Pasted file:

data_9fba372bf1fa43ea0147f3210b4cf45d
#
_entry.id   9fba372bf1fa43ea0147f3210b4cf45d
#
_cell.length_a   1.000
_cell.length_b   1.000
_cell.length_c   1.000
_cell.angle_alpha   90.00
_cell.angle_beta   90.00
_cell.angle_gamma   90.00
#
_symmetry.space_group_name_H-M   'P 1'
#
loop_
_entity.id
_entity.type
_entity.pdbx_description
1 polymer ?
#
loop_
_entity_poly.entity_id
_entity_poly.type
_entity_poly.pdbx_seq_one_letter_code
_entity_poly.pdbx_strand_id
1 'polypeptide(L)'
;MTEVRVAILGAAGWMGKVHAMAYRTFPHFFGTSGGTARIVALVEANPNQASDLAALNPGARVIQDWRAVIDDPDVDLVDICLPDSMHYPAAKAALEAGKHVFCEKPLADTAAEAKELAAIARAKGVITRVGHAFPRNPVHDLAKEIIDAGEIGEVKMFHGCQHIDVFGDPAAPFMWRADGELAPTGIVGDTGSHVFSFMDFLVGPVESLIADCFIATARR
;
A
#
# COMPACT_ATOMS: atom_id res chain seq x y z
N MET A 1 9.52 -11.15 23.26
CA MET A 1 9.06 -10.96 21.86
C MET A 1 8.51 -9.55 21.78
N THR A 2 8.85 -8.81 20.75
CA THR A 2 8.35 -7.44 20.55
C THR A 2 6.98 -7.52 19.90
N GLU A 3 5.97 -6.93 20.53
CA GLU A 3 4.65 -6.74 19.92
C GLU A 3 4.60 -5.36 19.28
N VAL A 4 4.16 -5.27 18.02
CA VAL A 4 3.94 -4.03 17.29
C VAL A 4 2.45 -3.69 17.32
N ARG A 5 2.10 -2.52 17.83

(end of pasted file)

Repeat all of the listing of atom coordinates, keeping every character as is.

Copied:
data_9fba372bf1fa43ea0147f3210b4cf45d
#
_entry.id   9fba372bf1fa43ea0147f3210b4cf45d
#
_cell.length_a   1.000
_cell.length_b   1.000
_cell.length_c   1.000
_cell.angle_alpha   90.00
_cell.angle_beta   90.00
_cell.angle_gamma   90.00
#
_symmetry.space_group_name_H-M   'P 1'
#
loop_
_entity.id
_entity.type
_entity.pdbx_description
1 polymer ?
#
loop_
_entity_poly.entity_id
_entity_poly.type
_entity_poly.pdbx_seq_one_letter_code
_entity_poly.pdbx_strand_id
1 'polypeptide(L)'
;MTEVRVAILGAAGWMGKVHAMAYRTFPHFFGTSGGTARIVALVEANPNQASDLAALNPGARVIQDWRAVIDDPDVDLVDICLPDSMHYPAAKAALEAGKHVFCEKPLADTAAEAKELAAIARAKGVITRVGHAFPRNPVHDLAKEIIDAGEIGEVKMFHGCQHIDVFGDPAAPFMWRADGELAPTGIVGDTGSHVFSFMDFLVGPVESLIADCFIATARR
;
A
#
# COMPACT_ATOMS: atom_id res chain seq x y z
N MET A 1 9.52 -11.15 23.26
CA MET A 1 9.06 -10.96 21.86
C MET A 1 8.51 -9.55 21.78
N THR A 2 8.85 -8.81 20.75
CA THR A 2 8.35 -7.44 20.55
C THR A 2 6.98 -7.52 19.90
N GLU A 3 5.97 -6.93 20.53
CA GLU A 3 4.65 -6.74 19.92
C GLU A 3 4.60 -5.36 19.28
N VAL A 4 4.16 -5.27 18.02
CA VAL A 4 3.94 -4.03 17.29
C VAL A 4 2.45 -3.69 17.32
N ARG A 5 2.10 -2.52 17.83